It is easy to fetishize things that we imagine are on their way out. In the age of Comcast and America Online, books seem quaint, whimsical, imperiled and therefore virtuous. We assume that reading requires a formidable intellect. We forget that books were the television of previous years -- by which I mean they were the source of passive entertainment as well as occasional enlightenment, of social alienation as well as private joy, of idleness as well as inspiration. Books were a mixed bag, and they still are. Books could be used or misused, and they still can be.
Which is a better thing to do, to read a book or to watch TV? The stock answer, delivered rapidly because it's so freakin' obvious, is to read a book. Duh.
OK, but what if the book is a Danielle Steele piece o' excrement and the TV show is "Frontline"? Now you're inclined to change your answer, but these must certainly be exceptions to prove the rule, right?
Now for a hard one: Read "The Godfather," or watch "The Godfather"? OK, if you're not sure, let me give you my opinion as one who has done both: One is a mediocre pot-boiler that the author came up with as a way of making some quick money when his more literary fiction didn't sell. The other is a masterpiece of American cinema.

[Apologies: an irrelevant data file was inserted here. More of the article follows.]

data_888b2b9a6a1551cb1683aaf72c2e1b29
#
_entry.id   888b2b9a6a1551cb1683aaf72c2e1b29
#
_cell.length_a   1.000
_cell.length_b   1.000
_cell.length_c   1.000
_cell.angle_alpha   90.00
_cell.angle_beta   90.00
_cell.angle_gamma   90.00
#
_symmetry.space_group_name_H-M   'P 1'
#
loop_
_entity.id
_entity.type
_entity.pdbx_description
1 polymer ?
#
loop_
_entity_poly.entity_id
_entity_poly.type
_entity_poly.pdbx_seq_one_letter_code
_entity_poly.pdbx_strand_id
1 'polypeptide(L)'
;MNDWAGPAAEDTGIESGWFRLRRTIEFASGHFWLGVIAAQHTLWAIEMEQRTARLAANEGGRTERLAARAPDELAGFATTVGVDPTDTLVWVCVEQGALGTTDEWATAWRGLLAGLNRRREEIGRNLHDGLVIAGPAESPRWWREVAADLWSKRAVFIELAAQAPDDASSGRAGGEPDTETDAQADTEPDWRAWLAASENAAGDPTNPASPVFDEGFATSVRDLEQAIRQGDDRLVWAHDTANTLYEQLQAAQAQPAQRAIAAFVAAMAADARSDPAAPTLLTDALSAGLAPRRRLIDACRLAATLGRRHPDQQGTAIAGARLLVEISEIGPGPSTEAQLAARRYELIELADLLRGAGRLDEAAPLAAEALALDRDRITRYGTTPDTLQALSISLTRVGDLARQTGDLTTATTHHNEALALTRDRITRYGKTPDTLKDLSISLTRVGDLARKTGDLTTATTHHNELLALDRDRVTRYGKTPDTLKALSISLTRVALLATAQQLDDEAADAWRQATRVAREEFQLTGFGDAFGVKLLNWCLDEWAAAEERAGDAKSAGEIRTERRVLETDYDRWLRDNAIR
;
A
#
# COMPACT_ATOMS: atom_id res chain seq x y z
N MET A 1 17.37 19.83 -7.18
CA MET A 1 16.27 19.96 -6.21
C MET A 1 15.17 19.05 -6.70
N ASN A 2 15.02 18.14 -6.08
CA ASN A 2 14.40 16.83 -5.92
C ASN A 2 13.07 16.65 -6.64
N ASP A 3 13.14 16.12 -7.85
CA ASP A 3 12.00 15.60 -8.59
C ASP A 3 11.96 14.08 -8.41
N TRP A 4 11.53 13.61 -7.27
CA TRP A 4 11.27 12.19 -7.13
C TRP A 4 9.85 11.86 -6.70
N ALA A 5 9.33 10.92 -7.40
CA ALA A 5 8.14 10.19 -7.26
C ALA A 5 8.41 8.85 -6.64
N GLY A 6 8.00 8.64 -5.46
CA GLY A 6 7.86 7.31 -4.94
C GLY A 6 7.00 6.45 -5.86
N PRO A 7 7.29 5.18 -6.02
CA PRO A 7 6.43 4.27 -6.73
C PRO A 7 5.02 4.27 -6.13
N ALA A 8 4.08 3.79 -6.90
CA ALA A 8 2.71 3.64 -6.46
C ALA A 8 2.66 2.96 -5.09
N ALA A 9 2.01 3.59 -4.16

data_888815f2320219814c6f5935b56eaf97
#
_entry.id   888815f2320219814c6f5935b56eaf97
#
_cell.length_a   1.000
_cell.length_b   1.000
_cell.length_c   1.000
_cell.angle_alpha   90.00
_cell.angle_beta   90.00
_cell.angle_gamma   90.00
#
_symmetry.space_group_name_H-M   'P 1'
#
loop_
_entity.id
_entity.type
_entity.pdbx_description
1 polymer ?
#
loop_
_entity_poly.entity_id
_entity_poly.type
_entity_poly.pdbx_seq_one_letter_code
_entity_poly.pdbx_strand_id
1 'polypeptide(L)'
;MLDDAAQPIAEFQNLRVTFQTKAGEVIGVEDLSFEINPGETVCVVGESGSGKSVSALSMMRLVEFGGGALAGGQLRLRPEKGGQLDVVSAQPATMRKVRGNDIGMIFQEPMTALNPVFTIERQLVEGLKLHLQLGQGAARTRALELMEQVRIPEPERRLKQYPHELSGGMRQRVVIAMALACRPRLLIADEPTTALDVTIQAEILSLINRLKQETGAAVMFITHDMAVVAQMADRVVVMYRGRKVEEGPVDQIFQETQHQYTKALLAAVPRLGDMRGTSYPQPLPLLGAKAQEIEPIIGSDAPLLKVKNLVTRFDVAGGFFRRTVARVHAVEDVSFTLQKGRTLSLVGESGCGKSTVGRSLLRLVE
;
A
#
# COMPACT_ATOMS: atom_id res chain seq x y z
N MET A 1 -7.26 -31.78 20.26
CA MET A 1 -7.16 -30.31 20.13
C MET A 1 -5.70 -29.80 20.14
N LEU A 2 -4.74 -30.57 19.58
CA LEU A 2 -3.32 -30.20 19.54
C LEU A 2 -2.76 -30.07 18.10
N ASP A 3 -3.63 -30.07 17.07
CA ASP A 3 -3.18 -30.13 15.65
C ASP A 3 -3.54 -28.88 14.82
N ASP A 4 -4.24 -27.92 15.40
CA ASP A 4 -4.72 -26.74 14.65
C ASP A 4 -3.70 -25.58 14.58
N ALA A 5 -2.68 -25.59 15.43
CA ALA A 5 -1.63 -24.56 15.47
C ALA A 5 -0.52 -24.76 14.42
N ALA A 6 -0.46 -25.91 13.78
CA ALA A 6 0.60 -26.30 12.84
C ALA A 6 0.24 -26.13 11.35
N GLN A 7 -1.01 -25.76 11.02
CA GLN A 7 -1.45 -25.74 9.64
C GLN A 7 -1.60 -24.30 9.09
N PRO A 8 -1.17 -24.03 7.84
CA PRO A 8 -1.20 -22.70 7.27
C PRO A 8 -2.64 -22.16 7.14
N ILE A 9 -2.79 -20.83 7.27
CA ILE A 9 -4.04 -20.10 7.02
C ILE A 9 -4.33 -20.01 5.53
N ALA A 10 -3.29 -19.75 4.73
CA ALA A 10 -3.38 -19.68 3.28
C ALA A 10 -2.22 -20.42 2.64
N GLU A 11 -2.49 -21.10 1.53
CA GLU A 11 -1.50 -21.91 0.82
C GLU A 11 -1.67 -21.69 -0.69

I'm a reader, and I love books. Yet, I have to admit that I'm also a fetishist about them sometimes. The look, the feel, and, oh god, the smell. A properly aged paperback has an aroma that reminds me of summer days when I'd try to linger inside in the shade at least and (if I got lucky) in the air conditioning at best before I would be kicked outside and told to, you know, play or something.